Poker news | May 16, 2022
Here's why you suck at poker
By RTR Alex
People often think that winners in the casino are made from sheer luck and although that may be the case for roulette's and slots, poker is a game of strategy and skill.
Whether it's online poker or live tournaments, high stakes or small, every game of poker is about far more than what's dealt from the deck. If you take your chips to the table with hopes of cashing in from the luck of the cards alone, you'll head home with empty pockets and a heavy heart. So, to help you fill those gaps in your game, we're here to point out just where you may be going wrong. Even for the best of you, that may only be falling short in that heads-up battle, there may still be an all-important tip or trick to change your game forever.
So without further ado, here's exactly why you suck at poker.
1. You ignore basic poker strategy
We'll start off with the obvious - you're not letting simple strategy guide your decisions.
There are countless techniques and complex mathematics that pros use without even thinking, but you can only dream of reaching that stage if you don't do the simple things first - fold when your cards are bad and bet when they're good.
This tip may sound silly, but so often players will bet purely on emotion - trying to bluff in a terrible spot, refusing to fold because they desperately want to take the pot from a rival or folding with pocket aces after someone played mind games from across the table.
Focus on your cards and the most basic probabilities of winning or losing the hand and bet or fold based on that alone.
2. You're playing way too many hands
Now if we assume everyone else at the table is playing with basic strategy and you're not cheating, you'll always lose some hands you play. As a result, one of the most important tips poker pros will swear by is knowing when to fold, so that in those hands you're bound to lose, you don't throw away half your stack with it.
On a bad run and chasing a win? Stop playing any and every hand you're dealt without thinking. On the other hand, a winning streak never guarantees the next hand.
Play each hand as if it is your first, implement basic strategy and take the opportunities when they arise, don't chase every pot. The only things from the past that should influence a given hand, are the probabilities as cards are dealt and what you've learned about player behaviour.
3. You practice with fake money
This issue splits the community right down the middle. Some think it's a great idea to practice with fake money to reduce the downside while you learn strategy. Although this may be true for the very beginner players, many believe this will be counterproductive to improving your game.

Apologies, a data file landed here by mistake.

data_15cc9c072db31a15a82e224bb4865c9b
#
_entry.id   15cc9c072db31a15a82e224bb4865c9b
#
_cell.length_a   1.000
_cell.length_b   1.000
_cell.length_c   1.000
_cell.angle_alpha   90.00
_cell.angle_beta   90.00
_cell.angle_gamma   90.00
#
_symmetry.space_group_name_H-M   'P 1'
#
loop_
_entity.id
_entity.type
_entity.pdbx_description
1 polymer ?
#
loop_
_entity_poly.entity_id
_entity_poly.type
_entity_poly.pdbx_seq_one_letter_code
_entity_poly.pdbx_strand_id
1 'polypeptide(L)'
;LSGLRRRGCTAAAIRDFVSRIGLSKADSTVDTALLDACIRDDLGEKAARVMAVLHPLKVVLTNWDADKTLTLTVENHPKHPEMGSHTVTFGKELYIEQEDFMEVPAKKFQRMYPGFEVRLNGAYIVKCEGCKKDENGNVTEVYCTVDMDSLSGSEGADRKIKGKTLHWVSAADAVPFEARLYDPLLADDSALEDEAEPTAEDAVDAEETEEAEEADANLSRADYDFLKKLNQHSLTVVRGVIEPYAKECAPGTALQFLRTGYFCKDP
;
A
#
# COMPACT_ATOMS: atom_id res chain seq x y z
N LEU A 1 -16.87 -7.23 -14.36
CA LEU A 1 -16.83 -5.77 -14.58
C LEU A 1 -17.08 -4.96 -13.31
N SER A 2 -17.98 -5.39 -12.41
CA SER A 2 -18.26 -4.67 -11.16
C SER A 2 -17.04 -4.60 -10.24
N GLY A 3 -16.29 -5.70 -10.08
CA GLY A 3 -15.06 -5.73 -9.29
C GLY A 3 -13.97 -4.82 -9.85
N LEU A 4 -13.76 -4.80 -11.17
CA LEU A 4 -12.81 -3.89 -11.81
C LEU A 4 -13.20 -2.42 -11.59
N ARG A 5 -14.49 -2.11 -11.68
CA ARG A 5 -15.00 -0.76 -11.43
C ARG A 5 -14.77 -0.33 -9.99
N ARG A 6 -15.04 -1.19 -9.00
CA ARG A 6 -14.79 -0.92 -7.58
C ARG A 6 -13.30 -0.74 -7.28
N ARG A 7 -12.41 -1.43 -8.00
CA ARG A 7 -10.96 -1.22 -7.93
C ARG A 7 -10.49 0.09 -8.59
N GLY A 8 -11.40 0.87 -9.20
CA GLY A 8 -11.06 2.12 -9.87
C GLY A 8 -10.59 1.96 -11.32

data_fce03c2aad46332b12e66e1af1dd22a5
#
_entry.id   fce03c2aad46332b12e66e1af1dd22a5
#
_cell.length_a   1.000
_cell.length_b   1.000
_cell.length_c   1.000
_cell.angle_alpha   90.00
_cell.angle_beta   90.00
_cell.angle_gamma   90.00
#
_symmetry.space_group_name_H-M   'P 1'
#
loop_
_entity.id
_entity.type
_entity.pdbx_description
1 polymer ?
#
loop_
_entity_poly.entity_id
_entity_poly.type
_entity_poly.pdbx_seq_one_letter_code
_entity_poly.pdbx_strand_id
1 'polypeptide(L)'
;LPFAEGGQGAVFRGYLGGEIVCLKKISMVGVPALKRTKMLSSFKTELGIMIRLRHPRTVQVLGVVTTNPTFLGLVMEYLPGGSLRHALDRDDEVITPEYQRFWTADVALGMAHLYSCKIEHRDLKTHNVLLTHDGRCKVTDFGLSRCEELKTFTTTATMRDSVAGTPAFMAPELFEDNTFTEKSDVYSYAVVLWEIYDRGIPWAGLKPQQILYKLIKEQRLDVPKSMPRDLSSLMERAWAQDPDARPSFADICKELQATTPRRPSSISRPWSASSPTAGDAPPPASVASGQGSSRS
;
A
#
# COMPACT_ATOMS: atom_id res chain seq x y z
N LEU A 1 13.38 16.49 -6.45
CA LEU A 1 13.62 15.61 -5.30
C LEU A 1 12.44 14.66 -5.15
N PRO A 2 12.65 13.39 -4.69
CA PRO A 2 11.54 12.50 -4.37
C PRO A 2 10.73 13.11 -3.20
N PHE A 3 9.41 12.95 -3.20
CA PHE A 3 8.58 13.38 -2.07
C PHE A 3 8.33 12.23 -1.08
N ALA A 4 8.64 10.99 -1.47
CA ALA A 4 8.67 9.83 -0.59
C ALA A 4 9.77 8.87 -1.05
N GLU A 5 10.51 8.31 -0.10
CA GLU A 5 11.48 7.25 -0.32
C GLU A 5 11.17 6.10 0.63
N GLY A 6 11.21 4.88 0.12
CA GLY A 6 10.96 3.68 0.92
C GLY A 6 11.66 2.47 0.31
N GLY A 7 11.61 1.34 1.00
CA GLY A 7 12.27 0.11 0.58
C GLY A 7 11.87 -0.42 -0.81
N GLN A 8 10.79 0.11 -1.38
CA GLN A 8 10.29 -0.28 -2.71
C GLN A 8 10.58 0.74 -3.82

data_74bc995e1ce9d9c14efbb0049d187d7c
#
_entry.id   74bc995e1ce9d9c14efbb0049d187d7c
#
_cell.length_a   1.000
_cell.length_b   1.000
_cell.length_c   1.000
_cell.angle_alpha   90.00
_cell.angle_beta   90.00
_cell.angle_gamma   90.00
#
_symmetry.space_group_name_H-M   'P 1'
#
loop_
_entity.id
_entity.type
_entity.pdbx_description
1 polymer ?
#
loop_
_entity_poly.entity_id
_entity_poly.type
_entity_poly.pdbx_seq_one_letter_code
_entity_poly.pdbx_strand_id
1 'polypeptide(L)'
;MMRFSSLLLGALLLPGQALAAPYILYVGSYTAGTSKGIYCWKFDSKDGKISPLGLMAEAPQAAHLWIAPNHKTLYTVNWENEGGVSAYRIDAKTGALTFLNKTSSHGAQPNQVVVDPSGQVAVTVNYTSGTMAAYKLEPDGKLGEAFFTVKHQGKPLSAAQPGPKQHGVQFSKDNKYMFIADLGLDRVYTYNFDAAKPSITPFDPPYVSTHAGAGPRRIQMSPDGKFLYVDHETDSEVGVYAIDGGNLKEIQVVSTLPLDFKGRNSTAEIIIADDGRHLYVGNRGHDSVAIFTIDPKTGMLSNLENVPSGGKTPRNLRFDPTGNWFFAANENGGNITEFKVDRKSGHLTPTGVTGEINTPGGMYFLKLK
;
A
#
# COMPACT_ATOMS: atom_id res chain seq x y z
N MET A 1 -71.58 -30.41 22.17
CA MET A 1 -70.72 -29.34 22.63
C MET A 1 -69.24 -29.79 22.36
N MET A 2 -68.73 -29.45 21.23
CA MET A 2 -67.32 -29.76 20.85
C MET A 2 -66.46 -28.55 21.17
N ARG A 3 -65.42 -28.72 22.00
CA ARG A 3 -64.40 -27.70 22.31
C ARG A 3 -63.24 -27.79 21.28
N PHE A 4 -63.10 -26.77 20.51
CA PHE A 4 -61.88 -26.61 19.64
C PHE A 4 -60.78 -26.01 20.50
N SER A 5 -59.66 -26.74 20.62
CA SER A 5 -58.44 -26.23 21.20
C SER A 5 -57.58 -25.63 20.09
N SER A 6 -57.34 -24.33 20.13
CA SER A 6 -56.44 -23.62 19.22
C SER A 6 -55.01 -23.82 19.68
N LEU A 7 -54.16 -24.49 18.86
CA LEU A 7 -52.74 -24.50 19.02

Using 'play money' while playing online may reduce the pressure, but the downside here is that with nothing on the line you might make decisions you never would if you were risking real money.
Real cash games will ensure you act more rationally and cautiously, while ‘play money’ will only have you throwing down chips with cards you'd otherwise fold.
If you are going to practice with fake money, just make sure you take lessons from those times you play more recklessly.
4. You’re afraid to raise
Whether you're bluffing or you really do have the nuts, raising can be one of the most nerve-racking things for any poker player.
You may know you should raise but just not know how much, worried you could scare away any calls with too high of a bet and in turn, lose a big chunk of the pot. You may raise too little, sacrificing chips you would have secured if you'd have bet higher.
In any case, there are a few basic rules when it comes to raising.
If you are the first to enter the pot, you should raise more often than not. The reason being - if you are the first to enter the pot and you only call, you're likely giving your opponents a clear sign you have no confidence in your cards. Use your early position correctly and you can steer the pot in the right direction.
If you raise for a bluff - stick with it! There's nothing worse than raising once and then calling the next round - your opponent will know for sure your hand got weaker with the last card revealed.
Use post-flop raises when you know you can out-bet your opponent. Even with a weaker hand, a bigger stack gives you the power to eliminate players from the round of betting. You can risk a small portion of your chip count to scare other players out of the hand who would be risking a big chunk of their stack.
5. You don't do your homework
Whether you've just started playing or you're a long term pro, there's always plenty to learn and it's impossible to know what you don't know until you find it. So, go looking for it! It could be a specific tactic for small stakes or a strategy for big blinds, but anything new you learn will always help you.
If you're just getting started but you're looking to take poker more seriously, the best place to start is learning some of the simple probabilities for playing. Every player at a semi-serious table will know the strongest hand when they have it, so give yourself a fighting chance and learn the maths!
Here's the sort of thing you may be looking for:
Starting-hand winning odds